You’re reading the Culture Report, Voice of San Diego’s weekly collection of the region’s cultural news.
• In March, San Diego’s arts commissioners voted not to recommend moving forward with artist Rob Ley’s proposed design for a public artwork at the new Chollas Water Operations facility in Oak Park due to accessibility concerns. Christine Jones, the acting executive director of the city’s Commission for Arts and Culture after Dana Springs resigned, has decided to move forward with the artwork anyway. Jones said the city will review the art policy that leads to expensive public art being built on water facility projects that aren’t very open to the public, according to minutes from the commission’s meeting on Friday, April 27. Here’s more from those meeting notes:
“She explained that while the City is moving forward with the Chollas Water Operations Facility public art project, the City will not be initiating any new public art projects for City water and wastewater facilities and any other city facility with limited public accessibility while Council Policy 900-11 is under review.”
• Also of note in the Commission for Arts and Culture April 27 meeting recap: The new Comic-Con arts center in Balboa Park is on track to get $489,802 in city funds from the arts commission. The city also subsidizes the rent for Comic-Con’s large Balboa Park facility. Arts commissioner Tyler Hewes questioned whether the nonprofit was eligible for funding. Arts commission staff told Hewes it is. Comic-Con makes a lot of money. I’ve been hearing some grumblings in the arts nonprofit world about Comic-Con competing for city funds. Let me know what you think.
• The Studio Door art gallery in North Park is asking for San Diegans help in its search for a new home. The building it’s in was sold and the gallery must find a new home by August. SDvoyager just profiled Patric Stillman, the man behind The Studio Door.
• “Bodies in Trouble,” an exhibition at the downtown location of the Museum of Contemporary Art San Diego that’s up through June 17, is a chance to see the talent of students in the UC San Diego visual arts department. (CityBeat)
• Also on view at MCASD: an installation by San Diego-born artist Yve Laris Cohen inspired by the museum’s current La Jolla’s expansion and the now shuttered Sherwood Auditorium. (Union-Tribune)
• An Oceanside adventure photographer is giving away his van in hopes of inspiring someone to go on an adventure. (Union-Tribune)
• The U-T’s theater critic calls The Globe’s current show “A Thousand Splendid Suns” a “stunning stage production.”
• Encinitas artist Kevin Anderson is nearly done with his big new mural in Mission Valley. (Times of San Diego)
• Diversionary Theatre has announced its 2018-19 season.
• Westwind Brass and the Veterans Museum in Balboa Park have teamed up for a new concert series.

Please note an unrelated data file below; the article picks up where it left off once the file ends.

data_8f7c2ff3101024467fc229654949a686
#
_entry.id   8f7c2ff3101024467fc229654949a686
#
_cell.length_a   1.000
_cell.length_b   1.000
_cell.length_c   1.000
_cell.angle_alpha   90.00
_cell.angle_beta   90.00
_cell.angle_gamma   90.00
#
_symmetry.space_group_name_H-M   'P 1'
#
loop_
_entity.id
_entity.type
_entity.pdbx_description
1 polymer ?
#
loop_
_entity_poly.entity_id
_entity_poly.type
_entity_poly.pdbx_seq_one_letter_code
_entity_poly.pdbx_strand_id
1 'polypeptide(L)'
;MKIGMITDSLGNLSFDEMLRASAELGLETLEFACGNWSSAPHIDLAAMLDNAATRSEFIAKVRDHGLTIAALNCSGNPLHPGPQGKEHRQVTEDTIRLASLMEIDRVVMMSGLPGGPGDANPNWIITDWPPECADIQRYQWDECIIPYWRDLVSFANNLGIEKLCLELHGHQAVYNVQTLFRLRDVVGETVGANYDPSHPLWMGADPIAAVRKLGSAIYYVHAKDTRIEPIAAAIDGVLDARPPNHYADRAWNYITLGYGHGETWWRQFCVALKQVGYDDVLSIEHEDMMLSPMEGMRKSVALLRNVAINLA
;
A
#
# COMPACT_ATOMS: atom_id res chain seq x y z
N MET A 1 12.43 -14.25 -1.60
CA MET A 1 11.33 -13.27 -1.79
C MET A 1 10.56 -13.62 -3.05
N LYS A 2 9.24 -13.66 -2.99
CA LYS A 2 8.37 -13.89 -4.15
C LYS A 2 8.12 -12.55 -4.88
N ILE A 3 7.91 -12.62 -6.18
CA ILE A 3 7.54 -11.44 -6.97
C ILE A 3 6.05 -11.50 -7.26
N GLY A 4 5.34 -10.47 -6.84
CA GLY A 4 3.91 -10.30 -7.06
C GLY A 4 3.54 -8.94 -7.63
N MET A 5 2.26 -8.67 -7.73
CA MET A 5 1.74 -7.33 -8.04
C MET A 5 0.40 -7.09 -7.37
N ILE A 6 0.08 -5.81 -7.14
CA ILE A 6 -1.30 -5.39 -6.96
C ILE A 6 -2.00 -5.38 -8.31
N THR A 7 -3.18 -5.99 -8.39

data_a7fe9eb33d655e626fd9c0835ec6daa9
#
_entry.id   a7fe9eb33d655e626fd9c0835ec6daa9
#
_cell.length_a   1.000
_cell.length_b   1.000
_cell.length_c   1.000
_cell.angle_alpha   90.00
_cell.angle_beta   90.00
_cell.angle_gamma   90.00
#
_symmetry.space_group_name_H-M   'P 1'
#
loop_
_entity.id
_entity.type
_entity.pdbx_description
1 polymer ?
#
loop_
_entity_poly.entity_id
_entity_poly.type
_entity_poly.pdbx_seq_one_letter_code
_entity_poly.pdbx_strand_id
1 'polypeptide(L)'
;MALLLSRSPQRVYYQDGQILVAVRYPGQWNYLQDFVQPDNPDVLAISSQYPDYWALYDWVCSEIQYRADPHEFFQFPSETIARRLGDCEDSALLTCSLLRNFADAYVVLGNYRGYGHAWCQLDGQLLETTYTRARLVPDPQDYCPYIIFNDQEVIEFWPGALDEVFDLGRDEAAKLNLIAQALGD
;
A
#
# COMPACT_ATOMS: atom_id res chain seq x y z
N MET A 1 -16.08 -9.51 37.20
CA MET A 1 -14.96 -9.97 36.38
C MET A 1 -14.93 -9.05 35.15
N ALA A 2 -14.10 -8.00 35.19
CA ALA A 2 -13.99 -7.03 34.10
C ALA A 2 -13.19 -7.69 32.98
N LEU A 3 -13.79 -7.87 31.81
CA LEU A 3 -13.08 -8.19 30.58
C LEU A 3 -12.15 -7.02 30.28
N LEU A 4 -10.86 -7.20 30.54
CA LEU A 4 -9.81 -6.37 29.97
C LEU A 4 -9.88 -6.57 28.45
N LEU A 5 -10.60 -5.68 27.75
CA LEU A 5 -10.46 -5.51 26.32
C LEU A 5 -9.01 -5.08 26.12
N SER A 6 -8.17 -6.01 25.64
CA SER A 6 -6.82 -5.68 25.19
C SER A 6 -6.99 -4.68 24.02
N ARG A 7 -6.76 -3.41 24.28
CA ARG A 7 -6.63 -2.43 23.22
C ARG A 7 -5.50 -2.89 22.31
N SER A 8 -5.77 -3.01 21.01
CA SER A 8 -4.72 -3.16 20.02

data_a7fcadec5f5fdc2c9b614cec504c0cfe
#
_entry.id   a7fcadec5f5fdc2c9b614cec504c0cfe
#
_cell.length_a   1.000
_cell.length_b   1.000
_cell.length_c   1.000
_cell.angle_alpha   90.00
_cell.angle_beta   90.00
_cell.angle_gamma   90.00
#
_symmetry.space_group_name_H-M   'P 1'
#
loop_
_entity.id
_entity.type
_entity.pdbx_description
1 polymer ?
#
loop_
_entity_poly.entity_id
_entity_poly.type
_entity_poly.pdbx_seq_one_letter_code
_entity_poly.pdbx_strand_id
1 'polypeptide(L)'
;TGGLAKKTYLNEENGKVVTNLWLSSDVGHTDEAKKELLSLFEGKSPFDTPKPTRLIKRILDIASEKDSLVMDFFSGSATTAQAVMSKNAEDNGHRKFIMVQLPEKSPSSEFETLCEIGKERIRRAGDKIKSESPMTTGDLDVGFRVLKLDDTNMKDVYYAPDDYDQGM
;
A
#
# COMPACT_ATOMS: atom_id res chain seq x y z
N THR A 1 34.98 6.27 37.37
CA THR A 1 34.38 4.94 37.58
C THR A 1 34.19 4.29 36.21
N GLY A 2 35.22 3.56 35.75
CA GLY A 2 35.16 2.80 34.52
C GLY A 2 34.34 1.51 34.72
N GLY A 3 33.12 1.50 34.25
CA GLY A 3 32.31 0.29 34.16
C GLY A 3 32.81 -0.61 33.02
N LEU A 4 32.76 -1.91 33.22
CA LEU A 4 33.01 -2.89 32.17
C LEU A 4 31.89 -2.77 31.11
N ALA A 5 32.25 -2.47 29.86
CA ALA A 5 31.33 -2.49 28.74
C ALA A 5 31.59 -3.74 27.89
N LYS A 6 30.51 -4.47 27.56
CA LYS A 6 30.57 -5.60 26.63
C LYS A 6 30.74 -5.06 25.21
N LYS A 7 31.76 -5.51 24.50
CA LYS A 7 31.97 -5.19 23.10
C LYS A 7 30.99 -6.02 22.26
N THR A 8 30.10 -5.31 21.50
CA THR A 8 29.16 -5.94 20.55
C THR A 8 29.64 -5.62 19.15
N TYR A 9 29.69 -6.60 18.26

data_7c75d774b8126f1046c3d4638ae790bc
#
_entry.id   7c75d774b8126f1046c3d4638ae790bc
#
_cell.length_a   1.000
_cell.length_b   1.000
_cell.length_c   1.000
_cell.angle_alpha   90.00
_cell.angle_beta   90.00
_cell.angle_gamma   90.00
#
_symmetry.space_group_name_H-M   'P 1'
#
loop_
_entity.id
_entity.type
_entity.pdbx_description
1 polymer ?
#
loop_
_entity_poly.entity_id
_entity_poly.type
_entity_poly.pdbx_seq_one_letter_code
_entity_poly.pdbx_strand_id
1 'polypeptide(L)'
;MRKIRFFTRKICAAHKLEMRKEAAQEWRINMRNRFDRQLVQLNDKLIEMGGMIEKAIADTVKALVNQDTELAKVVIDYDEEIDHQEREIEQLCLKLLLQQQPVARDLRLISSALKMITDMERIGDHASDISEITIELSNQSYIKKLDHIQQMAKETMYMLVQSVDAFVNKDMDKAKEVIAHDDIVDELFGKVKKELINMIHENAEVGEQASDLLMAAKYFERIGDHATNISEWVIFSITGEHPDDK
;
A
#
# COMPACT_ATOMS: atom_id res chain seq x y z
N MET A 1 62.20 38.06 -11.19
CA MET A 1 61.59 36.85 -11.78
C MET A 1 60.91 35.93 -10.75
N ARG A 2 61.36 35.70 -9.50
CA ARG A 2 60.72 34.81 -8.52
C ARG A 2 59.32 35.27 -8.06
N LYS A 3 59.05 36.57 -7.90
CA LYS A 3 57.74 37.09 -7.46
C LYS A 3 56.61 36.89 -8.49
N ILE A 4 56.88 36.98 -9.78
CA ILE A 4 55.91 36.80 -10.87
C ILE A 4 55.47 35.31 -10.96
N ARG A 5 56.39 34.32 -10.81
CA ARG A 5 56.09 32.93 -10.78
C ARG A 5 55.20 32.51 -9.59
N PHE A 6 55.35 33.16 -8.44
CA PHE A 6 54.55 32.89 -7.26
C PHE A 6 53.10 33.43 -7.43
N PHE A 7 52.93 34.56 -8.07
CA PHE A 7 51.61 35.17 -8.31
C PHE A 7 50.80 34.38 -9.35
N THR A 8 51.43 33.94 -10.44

• If you’ve yet to make the trek to Salvation Mountain near the Salton Sea, perhaps this account of a recent visit will convince you. (CityBeat)
• The annual Lipinsky Family San Diego Jewish Arts Festival kicks off this week. (Times of San Diego)
• Ax throwing is now a thing you can do in San Diego. (10News)
• I’ll be in Balboa Park this week to finally see the “ABOUT-FACE” exhibit showing at the San Diego Art Institute through June 3. The U-T has a Q-and-A with one of the artists in the show, photographer Alanna Airitam. Billed as an exploration of representation, sexuality, gender and more, seven artists are featured in the show.
• Piñatas are art. Don’t believe me? Check out Border X Brewing’s annual Plethora of Piñatas Festival happening this weekend.
• On Thursday night at the Kroc Center, Arts for Learning presents a free event geared toward kids (of which I have two). The night includes a performance by Mariachi Estrellas de Chula Vista, an art-making workshop and a free book.
• Louisiana isn’t the only place where big community crawfish boils happen. San Diego’s annual crawfish fête is Sunday.
• A massive 23,500-square-foot restaurant, bar and entertainment center is set to open in the East Village in June. (Eater)
• CBS8 rounded up five food and beer festivals happening this Memorial Day weekend.
• San Diego Magazine readers voted for their picks of the region’s best restaurants.
• The weekly pop-up BLVD Market food event has partnered with Street Food Cinema, which means you can watch movies while you eat.
• A CityBeat columnist documented his first experience with CBD cocktails.
• Join female cannabis entrepreneurs and their supporters at an event meant to inspire more local ladies to “break the grass ceiling.”
Kinsee Morlan is engagement editor at Voice of San Diego. Email her at email@example.com with arts and culture news and tips. Want to recommend this culture newsletter to someone? Share this sign-up link. Subscribe to Voice of San Diego podcasts.